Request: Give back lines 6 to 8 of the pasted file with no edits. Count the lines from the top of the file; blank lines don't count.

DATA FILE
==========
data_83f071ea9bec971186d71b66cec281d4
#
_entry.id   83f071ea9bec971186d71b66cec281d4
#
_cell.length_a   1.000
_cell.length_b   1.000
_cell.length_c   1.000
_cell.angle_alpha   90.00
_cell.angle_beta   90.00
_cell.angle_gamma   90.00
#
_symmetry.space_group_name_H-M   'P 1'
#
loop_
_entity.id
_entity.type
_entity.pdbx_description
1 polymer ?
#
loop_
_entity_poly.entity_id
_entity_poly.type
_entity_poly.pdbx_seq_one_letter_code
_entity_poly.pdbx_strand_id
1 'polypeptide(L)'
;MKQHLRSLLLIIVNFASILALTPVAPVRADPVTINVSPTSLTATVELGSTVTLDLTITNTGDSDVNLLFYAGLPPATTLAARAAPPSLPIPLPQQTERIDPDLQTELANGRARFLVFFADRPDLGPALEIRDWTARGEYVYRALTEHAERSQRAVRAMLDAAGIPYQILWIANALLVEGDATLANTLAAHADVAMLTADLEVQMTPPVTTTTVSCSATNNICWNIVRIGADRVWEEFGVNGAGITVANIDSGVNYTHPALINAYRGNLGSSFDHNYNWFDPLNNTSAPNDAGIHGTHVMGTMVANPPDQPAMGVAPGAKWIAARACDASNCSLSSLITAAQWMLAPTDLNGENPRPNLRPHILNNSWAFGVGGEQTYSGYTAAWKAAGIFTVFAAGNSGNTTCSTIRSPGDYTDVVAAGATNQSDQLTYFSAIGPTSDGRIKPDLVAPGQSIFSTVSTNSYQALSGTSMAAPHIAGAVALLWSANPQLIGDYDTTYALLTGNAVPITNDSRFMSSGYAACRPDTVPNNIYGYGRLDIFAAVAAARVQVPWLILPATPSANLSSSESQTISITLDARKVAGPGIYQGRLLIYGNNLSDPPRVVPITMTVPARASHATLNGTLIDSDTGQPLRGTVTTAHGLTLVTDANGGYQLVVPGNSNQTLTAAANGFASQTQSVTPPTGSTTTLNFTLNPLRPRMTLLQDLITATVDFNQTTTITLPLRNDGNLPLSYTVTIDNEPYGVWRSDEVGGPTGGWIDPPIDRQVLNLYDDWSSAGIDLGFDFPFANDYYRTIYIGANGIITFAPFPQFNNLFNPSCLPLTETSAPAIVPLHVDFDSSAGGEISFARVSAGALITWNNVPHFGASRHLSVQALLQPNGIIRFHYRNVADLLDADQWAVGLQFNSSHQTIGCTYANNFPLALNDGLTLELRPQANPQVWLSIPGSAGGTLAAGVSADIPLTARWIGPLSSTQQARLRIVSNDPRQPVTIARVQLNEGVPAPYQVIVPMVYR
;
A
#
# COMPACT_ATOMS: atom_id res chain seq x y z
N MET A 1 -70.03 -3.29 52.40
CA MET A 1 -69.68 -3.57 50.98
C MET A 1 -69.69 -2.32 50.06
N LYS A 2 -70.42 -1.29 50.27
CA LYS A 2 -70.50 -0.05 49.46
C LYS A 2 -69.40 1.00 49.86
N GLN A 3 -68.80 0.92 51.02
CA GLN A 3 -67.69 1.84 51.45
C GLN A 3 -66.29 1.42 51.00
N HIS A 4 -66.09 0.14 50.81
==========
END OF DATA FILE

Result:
_cell.length_b   1.000
_cell.length_c   1.000
_cell.angle_alpha   90.00